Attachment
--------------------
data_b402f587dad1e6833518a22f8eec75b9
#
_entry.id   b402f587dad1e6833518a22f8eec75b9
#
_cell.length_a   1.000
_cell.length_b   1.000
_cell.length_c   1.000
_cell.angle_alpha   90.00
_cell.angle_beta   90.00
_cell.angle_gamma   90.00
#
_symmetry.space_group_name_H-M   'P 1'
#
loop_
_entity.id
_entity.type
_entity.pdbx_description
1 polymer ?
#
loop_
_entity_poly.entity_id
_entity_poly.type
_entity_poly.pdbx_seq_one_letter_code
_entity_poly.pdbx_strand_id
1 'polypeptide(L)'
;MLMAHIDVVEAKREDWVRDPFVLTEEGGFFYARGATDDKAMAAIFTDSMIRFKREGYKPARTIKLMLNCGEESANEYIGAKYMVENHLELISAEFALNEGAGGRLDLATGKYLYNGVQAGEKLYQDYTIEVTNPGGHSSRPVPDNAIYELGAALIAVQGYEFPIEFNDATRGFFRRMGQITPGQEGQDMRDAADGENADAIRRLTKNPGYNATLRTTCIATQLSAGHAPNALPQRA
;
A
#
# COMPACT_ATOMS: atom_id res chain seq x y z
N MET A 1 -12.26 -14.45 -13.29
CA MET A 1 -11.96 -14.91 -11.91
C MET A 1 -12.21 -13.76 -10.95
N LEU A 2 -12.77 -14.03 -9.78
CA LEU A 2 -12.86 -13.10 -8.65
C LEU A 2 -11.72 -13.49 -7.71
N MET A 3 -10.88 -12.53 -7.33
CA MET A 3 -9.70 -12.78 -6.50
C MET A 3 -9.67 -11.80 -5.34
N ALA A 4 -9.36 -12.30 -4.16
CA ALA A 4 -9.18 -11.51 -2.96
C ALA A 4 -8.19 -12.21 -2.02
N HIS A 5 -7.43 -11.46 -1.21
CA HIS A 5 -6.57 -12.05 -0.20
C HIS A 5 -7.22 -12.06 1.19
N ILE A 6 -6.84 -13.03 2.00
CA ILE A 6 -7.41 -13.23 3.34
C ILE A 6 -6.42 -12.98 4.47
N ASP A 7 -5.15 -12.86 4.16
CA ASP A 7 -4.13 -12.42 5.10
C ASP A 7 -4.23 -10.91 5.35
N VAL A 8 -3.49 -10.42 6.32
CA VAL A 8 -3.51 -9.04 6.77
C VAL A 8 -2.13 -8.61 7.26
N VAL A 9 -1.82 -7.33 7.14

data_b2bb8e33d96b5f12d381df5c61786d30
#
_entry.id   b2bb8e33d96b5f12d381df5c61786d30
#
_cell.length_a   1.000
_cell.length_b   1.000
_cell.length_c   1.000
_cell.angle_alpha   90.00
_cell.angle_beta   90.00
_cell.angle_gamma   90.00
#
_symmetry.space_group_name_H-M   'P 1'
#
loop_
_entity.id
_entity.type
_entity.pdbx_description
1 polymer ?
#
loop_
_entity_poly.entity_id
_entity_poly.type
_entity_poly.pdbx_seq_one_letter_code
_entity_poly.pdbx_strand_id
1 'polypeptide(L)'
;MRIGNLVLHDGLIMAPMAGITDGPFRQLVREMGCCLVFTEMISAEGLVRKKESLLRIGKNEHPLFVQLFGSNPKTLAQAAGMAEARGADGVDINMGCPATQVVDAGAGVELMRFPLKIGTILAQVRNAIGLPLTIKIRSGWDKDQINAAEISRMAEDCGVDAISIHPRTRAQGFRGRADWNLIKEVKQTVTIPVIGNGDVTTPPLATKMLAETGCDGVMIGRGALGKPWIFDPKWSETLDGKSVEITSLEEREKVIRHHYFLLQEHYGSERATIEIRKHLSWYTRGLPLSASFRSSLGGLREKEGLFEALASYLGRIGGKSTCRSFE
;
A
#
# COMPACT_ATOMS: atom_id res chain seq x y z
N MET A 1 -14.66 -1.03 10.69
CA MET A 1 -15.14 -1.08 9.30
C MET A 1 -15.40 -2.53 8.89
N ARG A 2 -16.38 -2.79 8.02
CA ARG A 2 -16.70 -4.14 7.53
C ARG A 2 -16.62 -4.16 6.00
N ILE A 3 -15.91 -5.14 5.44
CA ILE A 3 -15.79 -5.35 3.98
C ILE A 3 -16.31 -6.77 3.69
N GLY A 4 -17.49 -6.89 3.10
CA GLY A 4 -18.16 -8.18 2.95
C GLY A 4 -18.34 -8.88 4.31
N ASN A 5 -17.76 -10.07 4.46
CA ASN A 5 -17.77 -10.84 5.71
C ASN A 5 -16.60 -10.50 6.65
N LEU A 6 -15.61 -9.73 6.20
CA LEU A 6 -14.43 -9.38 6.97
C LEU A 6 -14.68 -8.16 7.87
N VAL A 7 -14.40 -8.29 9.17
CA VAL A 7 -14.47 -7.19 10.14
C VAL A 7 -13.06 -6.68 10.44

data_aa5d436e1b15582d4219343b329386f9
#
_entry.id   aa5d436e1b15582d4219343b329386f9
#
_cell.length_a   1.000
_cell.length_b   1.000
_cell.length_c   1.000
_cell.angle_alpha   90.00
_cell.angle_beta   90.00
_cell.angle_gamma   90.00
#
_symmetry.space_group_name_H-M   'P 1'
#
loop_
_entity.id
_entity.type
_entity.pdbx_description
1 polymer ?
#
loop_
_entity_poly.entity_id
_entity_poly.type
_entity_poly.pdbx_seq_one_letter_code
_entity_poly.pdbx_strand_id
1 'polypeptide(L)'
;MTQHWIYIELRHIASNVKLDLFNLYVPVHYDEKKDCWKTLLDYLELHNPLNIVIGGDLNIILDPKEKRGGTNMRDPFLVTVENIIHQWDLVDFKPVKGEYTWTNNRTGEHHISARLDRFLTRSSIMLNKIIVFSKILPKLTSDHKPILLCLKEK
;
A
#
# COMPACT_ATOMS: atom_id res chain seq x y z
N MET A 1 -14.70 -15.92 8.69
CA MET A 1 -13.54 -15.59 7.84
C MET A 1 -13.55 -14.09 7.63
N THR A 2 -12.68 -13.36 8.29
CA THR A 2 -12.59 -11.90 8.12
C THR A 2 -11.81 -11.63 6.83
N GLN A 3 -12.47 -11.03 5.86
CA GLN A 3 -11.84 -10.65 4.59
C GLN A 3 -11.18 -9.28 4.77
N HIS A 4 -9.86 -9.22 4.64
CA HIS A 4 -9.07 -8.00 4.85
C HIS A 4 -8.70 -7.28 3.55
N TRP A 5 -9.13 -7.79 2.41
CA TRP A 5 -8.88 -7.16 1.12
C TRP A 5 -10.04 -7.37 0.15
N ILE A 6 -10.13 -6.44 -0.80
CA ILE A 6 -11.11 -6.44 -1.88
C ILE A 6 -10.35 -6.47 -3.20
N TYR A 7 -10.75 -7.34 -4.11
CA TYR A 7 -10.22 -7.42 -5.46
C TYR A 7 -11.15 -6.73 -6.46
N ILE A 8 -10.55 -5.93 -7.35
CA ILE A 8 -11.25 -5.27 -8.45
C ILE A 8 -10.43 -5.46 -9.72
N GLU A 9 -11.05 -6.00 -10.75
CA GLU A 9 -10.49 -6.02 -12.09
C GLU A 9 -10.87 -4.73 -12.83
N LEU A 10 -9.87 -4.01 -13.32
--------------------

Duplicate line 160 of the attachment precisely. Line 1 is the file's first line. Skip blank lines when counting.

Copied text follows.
C ILE A 8 -10.43 -5.46 -9.72